Marc shares some of the events that happened on this day in history, including J Dilla’s passing, the 1890 South Dakota Land Grab, and the death of Stuart Hall.
Transcript of this day in history is included below.
J. Dilla – Last Donut of the Night
That was “Last Donut of the Night” by J. Dilla. He was born in Detroit in 1974, and is remembered as one of the most influential hip hop artists. We remember him today on the day he passed away in 2006 at the age of 32 as a result of a rare blood disease three days after the release of his final album Donuts, the song we are hearing is a part of that album.
And in 1874, Lewis Howard Latimer received patent number 147,363 for an improved toilet system for railroad cars: a toilet that emptied through a trap door activated by the lid. While he was known as one of America’s most original inventors, his story and fame started 43 years before when he fled enslavement, taking his wife, who was enslaved on another plantation, with him to Boston. When the people who enslaved them came to Boston to reclaim their human property, William Lloyd Garrison and other abolitionists publicly fought to defend them and ended up buying their freedom. They became a cause celeb and won their Freedom. After serving in the Navy during the Civil War, he found his talent in drawing and creating, which led Lewis Howard Latimer on his way to becoming one of America’s most unique inventors.
And the 25th Amendment to the United States Constitution was ratified today in 1967. Before that, it was not legally clear that the Vice President assumed the Presidency upon the death of the President, removal from office, or resignation.
And in 1890, the South Dakota “land grab” began, when parts of the Great Sioux Reservation was opened to settlers. That was land that was promised by treaty in perpetuity to the Lakota people. However, Congress passed the General Allotment Act, which partitioned the Great Sioux Reservation. Approximately 9 million acres were stolen from the The Lakota tribes. Well, they “received” $1.25 per acre, but once again it was free land for white settlers as the Americans wanted to claim this nation from sea to shining sea.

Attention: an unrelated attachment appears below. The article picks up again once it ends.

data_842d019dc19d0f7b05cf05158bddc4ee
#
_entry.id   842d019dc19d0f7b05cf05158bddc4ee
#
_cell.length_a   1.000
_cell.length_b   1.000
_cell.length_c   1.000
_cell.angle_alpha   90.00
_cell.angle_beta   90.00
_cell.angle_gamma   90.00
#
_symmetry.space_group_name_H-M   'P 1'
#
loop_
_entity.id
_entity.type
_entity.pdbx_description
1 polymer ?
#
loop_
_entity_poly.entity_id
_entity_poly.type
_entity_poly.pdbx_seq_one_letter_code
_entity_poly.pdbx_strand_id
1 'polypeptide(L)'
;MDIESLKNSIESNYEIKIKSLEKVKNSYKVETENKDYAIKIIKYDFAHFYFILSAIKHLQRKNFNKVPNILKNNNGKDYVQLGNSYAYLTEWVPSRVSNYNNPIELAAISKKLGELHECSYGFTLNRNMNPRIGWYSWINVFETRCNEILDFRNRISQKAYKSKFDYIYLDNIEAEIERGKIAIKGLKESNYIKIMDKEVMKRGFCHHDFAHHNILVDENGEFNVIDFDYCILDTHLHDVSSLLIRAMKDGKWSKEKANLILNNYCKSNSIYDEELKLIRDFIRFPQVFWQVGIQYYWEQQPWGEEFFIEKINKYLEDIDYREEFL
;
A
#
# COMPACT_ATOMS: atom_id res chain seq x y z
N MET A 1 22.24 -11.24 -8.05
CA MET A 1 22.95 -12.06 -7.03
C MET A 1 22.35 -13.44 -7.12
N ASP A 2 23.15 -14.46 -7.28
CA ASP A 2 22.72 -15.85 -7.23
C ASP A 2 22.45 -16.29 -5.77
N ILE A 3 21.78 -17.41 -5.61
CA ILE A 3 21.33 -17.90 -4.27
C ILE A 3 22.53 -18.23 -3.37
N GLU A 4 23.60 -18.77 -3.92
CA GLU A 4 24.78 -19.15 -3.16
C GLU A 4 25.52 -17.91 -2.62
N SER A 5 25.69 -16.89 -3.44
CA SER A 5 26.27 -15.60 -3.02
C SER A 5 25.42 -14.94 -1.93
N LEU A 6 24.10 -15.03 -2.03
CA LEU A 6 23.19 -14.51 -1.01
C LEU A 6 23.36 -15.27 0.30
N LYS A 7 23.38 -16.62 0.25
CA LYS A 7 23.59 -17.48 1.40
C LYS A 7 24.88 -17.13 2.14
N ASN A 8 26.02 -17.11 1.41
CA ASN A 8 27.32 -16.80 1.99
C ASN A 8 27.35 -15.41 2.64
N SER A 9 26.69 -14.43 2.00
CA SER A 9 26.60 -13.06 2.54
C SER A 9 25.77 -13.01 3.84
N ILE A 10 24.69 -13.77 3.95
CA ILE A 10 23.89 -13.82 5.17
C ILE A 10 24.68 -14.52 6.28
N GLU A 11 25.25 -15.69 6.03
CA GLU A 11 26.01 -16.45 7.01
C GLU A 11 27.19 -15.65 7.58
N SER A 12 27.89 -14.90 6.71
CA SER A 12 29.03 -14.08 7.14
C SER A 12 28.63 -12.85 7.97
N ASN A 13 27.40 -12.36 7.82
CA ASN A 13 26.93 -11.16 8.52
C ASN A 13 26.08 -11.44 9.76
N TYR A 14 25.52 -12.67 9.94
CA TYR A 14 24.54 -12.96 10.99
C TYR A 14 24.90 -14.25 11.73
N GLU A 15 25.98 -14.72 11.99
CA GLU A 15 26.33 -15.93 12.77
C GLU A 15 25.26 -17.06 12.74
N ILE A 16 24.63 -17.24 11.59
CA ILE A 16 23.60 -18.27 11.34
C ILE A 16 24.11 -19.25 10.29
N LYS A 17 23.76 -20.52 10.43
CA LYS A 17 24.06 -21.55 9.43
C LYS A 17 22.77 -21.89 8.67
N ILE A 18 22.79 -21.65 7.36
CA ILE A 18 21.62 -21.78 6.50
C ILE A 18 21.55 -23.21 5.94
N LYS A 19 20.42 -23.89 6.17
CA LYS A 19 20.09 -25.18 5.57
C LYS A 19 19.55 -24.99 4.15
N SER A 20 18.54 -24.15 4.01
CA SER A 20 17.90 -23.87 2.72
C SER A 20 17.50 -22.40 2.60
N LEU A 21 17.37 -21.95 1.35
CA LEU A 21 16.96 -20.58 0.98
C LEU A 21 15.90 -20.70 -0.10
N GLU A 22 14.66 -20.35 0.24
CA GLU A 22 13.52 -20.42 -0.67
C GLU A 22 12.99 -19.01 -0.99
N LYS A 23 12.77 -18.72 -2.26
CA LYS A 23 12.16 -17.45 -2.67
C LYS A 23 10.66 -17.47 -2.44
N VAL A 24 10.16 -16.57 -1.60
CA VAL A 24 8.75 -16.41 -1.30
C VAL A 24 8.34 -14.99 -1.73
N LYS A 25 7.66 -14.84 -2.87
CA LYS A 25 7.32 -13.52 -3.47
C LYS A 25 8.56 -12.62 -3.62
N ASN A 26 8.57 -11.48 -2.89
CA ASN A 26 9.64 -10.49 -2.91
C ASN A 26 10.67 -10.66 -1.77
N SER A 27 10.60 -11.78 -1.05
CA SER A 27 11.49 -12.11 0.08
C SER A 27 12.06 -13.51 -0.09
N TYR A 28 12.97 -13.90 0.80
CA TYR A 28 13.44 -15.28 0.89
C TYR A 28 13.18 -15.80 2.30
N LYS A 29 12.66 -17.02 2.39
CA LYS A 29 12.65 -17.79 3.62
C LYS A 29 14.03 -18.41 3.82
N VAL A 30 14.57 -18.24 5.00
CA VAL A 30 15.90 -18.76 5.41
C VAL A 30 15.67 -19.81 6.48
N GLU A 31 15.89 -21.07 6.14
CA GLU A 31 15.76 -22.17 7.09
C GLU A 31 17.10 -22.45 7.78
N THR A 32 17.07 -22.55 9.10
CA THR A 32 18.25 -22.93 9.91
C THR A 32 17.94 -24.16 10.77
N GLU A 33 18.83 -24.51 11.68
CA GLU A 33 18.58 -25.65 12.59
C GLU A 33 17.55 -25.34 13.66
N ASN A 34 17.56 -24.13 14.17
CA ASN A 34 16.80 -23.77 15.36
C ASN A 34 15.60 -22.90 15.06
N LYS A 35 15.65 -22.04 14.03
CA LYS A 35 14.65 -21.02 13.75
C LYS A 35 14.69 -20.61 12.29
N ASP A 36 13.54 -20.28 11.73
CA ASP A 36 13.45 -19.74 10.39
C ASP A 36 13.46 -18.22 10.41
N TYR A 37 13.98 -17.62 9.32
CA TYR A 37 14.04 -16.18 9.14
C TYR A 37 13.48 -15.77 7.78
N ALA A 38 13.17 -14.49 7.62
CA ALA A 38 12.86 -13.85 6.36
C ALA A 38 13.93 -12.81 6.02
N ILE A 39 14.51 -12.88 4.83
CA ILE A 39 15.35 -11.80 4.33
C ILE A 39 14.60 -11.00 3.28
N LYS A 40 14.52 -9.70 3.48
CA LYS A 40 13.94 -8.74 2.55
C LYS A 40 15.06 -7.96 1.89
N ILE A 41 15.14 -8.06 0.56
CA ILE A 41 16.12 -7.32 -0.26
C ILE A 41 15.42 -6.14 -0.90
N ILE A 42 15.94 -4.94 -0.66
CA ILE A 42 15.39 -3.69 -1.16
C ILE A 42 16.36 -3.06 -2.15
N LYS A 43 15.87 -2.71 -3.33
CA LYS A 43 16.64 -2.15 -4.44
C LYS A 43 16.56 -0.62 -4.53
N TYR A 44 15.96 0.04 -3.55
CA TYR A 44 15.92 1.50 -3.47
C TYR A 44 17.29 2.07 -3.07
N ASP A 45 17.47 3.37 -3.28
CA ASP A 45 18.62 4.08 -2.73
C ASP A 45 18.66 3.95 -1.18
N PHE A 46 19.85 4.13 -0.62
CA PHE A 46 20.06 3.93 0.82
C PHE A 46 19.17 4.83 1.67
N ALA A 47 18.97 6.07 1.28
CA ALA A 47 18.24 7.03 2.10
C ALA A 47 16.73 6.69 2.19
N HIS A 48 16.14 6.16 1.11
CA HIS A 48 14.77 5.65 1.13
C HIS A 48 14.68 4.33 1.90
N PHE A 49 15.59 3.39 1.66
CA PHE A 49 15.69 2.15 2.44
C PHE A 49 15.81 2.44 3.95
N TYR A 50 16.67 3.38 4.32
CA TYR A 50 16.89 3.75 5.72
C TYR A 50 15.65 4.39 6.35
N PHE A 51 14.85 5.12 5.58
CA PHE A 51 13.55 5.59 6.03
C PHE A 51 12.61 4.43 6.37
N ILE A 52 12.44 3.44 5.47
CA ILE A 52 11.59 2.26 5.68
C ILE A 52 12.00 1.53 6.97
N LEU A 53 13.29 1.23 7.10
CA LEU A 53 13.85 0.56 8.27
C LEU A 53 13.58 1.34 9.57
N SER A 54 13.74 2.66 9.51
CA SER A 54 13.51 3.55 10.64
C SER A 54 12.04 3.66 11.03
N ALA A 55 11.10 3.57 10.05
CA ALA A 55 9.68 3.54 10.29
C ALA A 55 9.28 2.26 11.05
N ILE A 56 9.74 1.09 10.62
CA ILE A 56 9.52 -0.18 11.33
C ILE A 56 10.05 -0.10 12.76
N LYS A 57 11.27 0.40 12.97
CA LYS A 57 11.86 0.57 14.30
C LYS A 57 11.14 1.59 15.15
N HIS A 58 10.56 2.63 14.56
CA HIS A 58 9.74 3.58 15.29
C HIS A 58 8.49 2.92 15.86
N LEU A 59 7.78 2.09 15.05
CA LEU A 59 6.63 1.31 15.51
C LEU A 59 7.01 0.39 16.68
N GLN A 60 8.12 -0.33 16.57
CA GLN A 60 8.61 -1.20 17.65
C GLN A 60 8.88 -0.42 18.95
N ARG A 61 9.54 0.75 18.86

The Vietnamese defeated their French colonial rulers in 1954 after having helped beat the Japanese in World War II. Ho Chi Minh became the first President of Vietnam, and Vietnam was divided against the will of the Vietnamese. Here lie the roots of our American Vietnam War, but maybe America should have listened to then President Dwight David Eisenhower, who in World War II commanded the Western allies against Germany, who warned on this day against any US intervention in Vietnam.
Last year on this day Stuart Hall Passed away. While many in this country are not familiar with his name, this Jamaican born British Scholar came up with the concept of multiculturalism that causes such consternation among many in America. He was icon of the Left in Britain who raised the issues of race and gender before most and told the Left they face their own demise because they have no new ideas.. So today we remember this kind, brilliant, radical Stuart Hall.
And I want to share a song with you on this February the 10th. It’s by a Baltimore-bred jazz and swing music drummer and bandleader. He had a severe spinal condition that caused him to be hunchbacked, and his doctor suggested that he play an instrument to help loosen up his bones. He worked delivering newspapers so he could save enough money to buy a drum set. He became a great player by age 11, and he moved to New York by the age of 17, where he became a bandleader. We remember him today on his birthday, February 10th, … the great Chick Webb. Here’s “Harlem Congo” performed by Chick Webb and his Orchestra.
Chick Webb and His Orchestra – Harlem Congo
To continue your exploration of this day in history, take a look at some of our favorite sources: Charles H. Wright Museum: Today in Black History; African American Registry; BlackPast; NYTimes on this Day; EyewitnessToHistory.com; The Civil War Trust; Voices in Labor: Today in Labor History; Union Communication Services at The Worker Institute: Today in Labor History; BBC On This Day; The Holocaust History Project; PBS African American World; PBS; Today in Women’s History; South African History Online; This Day In North American Indian History; Jewish Virtual Library; The People History; Wikipedia List of Historical Anniversaries; Yenoba; and This Day in Music